Gina McKeeThere are lots of other jewels in this crown of a production. If self-deluded Lear is every inch a king then Gina McKee’s Goneril is every inch a bitch. When she tells Lear how much she loves him in the opening scene her words are not directed at her father but at Cordelia, her eyes challenging her to “beat that” when it comes to her turn. It’s a very mature and physical performance – when she comes on strong to Edmund she really turns on the sex-factor, frankly masturbating in front of him. You wouldn’t want to upset her; I’ve never seen Albany being grabbed by the testicles to mock his weakness before. “Goneril and the Gonads” makes a very sharp impression, and the audience cringes with discomfort.

Justine MitchellShe is well matched in villainy by Justine Mitchell’s Regan. Looking all butter-wouldn’t-melt she beautifully underplays the scorn with which she suggests Lear’s retinue is diminished from a hundred to barely one. Her squeal of childish glee when Gloucester’s eyes are removed was stunningly horrific. It had all the excitement of a little girl unable to contain herself at a birthday party.

Alec Newman As the other bastard in this play, although this time a real Bastard too, Alec Newman is a very dashing Edmund, and totally believable; you’d swear he was telling the truth about Edgar’s plot to kill his father. Some Edmunds are rather cold and collected in their approach to their plot, but this is a very excitable one, glorying in his wicked plans, impatient to get on in life. When he’s playing Goneril and Regan off against each other you can see his genuine delight at the sport, it’s a really sexy game for him.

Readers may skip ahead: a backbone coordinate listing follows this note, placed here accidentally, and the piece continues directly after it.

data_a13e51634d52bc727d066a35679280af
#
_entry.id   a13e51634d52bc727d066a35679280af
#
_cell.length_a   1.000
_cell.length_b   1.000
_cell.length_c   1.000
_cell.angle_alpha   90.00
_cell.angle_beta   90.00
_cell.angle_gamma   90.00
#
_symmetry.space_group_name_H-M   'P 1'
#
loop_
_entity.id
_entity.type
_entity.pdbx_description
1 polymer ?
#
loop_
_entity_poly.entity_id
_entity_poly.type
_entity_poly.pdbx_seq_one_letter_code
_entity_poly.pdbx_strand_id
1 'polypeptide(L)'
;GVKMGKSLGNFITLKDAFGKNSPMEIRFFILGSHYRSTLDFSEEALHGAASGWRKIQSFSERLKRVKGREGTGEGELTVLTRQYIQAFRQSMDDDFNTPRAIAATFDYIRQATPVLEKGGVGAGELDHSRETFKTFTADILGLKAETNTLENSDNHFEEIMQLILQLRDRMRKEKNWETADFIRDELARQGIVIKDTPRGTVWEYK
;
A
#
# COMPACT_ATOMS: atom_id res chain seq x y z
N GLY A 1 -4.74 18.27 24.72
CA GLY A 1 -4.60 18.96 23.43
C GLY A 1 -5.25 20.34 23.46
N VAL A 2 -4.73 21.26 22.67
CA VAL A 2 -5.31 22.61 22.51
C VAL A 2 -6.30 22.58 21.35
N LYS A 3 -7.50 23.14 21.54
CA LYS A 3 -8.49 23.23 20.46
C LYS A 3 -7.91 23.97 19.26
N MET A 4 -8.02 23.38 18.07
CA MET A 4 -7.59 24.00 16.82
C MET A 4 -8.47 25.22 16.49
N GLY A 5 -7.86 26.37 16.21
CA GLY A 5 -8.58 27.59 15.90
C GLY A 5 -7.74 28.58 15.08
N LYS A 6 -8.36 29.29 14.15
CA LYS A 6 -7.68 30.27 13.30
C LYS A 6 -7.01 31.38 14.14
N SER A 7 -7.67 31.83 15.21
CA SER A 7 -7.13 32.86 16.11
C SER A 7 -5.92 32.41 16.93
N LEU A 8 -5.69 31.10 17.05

Gideon Turner The rest of the cast all play their parts very well, Gideon Turner’s Cornwall was very convincing as the unapologetically malevolent putter-outer of Gloucester’s eyes (I particularly liked –if that is the word – the way he threw the second eye on to the floor and you heard it bounce) and Gwilym Lee Gwilym Lee as Edgar’s Poor Tom character did actually bring a tear to my eye with his sorrow at seeing his blind father. As is often the case, Lear’s entry with the dead Cordelia in his arms brought a lump to the throat. It was Jacobi’s “Howl! Howl! Howl!” (Act V Scene III, line 256) that did it.

One thing I really admired about this production is how there was barely any staging or furniture. The unchanging set is just three walls and a ceiling made of planks with various shades of white and grey daubed on them (with additional splashes of red after Gloucester’s blinding). Lights behind slim gaps between the planks create the lightning effect for the heath. For props and furniture, there was a chair, a joint-stool, a map, a few letters, some jewellery and swords and a bit of earth for Edgar’s Tom make-up. This really means that all your attention is on the words, the characters, the acting. Having seen a number of over-staged productions recently it’s thrilling to see the drama evolve unadulterated by minutiae.

Additionally I should mention that Adam Cork won the Olivier Award for best Sound Design for this production, which is a fitting reward for the moody, scary, disquieting atmospheres that he has created. Lear on the heath is a very different interpretation from the traditional – the words are delivered much more calmly and quietly than usual – but the sound design helps create a very spooky experience.

It’s excellent that the Donmar is making this production available to a much larger audience. The Milton Keynes Theatre was sold out for a Wednesday evening, which is good news for business. It’s a great, stark production that lets the text do the talking and with some fine characterisations of its villains and victims to inhabit it.

Review – Diary of a Nobody, Royal and Derngate, Northampton, March 10th 2011

Diary of a NobodyConfession time. When I attended the Royal and Derngate’s Subscription Season launch in January, this was one of two productions that I wasn’t certain I was going to enjoy. I’m not familiar with the original book and I feared that it might be a little dated, a little stilted; a lot of Victorian pomposity and bluster and no substance.

Hah! How wrong I was! This is a truly super show. It’s laugh out loud funny from start to finish and each of its four performers is a star turn.